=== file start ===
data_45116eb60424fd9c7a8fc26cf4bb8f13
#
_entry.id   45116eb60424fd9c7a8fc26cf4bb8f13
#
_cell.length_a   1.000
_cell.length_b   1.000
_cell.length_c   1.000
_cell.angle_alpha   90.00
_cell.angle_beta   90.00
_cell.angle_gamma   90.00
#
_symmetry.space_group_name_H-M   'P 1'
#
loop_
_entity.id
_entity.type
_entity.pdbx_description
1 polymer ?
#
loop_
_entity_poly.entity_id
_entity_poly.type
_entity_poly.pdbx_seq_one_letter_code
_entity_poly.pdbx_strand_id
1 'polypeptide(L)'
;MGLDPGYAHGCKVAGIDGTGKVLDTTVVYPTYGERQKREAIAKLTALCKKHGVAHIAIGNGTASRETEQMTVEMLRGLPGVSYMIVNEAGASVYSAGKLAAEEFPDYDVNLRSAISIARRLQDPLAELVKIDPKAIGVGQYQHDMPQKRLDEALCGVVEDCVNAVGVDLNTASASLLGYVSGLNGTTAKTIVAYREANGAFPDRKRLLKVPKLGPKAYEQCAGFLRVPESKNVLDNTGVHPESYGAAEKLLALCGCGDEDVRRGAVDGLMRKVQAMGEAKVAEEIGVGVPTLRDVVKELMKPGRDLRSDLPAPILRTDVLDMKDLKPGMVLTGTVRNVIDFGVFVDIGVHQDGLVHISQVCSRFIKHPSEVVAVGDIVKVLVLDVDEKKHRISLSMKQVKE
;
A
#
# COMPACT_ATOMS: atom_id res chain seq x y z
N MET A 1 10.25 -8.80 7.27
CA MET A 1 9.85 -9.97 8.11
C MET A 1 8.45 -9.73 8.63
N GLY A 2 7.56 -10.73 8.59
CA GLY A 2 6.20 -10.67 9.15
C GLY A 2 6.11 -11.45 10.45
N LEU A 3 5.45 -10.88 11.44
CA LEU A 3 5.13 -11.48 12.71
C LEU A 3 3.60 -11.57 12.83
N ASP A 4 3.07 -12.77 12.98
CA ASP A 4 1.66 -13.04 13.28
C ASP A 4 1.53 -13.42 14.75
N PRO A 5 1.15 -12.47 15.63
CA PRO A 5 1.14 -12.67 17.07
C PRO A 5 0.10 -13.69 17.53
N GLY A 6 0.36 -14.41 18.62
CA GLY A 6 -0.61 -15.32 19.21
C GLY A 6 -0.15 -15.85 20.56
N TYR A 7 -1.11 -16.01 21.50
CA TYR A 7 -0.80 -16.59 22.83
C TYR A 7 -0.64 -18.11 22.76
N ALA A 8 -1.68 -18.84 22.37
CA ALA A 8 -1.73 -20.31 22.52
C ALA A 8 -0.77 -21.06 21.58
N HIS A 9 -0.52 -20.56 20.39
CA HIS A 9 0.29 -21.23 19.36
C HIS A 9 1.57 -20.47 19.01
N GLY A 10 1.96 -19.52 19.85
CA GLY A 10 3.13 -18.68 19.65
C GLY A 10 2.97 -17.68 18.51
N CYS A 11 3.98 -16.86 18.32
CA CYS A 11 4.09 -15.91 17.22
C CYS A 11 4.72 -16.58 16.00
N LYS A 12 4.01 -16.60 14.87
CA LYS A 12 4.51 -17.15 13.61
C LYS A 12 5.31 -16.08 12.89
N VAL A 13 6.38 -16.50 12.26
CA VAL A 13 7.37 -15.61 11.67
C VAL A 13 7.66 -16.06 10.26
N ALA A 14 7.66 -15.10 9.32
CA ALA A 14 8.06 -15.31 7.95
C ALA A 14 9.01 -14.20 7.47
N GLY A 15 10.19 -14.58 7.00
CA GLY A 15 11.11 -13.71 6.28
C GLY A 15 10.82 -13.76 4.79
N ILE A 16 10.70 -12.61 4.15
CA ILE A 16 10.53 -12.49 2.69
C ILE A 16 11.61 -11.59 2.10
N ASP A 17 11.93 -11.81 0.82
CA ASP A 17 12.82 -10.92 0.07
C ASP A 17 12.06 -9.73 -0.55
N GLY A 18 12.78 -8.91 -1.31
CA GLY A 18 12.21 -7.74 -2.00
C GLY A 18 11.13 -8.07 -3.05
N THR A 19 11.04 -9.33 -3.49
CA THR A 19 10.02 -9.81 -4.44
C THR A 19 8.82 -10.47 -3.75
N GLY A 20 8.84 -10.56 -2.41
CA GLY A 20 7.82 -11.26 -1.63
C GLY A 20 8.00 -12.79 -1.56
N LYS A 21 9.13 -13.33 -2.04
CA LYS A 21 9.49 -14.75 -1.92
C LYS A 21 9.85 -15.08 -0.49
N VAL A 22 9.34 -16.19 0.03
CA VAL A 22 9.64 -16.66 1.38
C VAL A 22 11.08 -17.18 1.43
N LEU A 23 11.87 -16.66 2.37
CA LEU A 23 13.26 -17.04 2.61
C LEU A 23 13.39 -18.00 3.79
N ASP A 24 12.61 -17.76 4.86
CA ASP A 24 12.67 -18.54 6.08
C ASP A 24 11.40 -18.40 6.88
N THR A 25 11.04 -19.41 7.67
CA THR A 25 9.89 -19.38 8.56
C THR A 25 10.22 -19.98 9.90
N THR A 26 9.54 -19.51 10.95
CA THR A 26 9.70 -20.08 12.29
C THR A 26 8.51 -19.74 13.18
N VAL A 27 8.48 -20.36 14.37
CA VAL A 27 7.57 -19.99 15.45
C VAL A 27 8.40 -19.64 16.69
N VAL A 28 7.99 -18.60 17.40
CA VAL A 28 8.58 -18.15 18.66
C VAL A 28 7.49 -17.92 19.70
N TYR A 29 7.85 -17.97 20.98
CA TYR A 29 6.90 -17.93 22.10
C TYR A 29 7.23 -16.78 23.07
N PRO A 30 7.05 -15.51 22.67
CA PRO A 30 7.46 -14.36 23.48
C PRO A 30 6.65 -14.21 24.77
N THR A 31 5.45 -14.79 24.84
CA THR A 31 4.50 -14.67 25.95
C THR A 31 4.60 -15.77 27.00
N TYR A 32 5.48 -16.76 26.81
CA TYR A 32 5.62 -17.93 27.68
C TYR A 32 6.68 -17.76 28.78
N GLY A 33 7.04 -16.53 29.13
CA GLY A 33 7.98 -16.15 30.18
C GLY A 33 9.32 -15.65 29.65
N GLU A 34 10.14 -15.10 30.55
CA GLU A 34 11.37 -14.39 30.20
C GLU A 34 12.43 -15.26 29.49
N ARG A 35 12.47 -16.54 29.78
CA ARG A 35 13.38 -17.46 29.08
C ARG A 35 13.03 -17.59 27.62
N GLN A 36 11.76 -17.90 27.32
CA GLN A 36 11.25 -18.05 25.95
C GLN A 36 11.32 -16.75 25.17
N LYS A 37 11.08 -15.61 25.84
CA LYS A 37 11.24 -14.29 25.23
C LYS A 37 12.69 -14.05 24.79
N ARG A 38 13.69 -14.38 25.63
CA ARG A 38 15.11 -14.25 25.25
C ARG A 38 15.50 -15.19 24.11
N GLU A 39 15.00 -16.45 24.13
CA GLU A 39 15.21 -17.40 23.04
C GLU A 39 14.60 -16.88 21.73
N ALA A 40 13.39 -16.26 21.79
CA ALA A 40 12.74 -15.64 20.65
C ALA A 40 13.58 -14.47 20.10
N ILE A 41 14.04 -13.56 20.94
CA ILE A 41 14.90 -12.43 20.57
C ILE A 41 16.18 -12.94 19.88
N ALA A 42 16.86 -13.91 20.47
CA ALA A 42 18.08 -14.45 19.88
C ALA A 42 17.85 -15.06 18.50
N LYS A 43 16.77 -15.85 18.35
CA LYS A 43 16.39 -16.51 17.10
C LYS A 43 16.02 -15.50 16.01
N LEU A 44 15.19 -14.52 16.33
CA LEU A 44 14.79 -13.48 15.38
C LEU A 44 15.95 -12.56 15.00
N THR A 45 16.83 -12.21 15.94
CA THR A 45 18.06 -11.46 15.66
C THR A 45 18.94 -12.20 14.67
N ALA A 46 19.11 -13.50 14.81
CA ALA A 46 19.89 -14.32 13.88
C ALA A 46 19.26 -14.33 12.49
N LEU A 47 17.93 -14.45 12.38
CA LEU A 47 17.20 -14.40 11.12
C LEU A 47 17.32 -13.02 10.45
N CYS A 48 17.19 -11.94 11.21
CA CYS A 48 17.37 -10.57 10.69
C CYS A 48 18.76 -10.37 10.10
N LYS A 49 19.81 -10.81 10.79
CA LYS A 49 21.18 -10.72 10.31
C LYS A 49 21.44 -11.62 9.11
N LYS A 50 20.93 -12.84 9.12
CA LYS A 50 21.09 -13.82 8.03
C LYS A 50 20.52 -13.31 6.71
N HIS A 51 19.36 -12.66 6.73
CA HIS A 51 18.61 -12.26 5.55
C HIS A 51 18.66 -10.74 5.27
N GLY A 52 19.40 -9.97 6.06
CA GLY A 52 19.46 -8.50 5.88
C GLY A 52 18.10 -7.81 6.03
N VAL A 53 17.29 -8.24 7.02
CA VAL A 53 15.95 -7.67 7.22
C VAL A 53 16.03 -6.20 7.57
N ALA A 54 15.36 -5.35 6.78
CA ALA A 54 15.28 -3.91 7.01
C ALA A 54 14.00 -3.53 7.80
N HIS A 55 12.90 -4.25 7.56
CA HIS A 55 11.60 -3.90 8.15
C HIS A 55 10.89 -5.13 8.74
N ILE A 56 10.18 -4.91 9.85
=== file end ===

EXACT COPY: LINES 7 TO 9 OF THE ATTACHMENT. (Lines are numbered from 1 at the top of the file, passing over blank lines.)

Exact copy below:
_cell.length_c   1.000
_cell.angle_alpha   90.00
_cell.angle_beta   90.00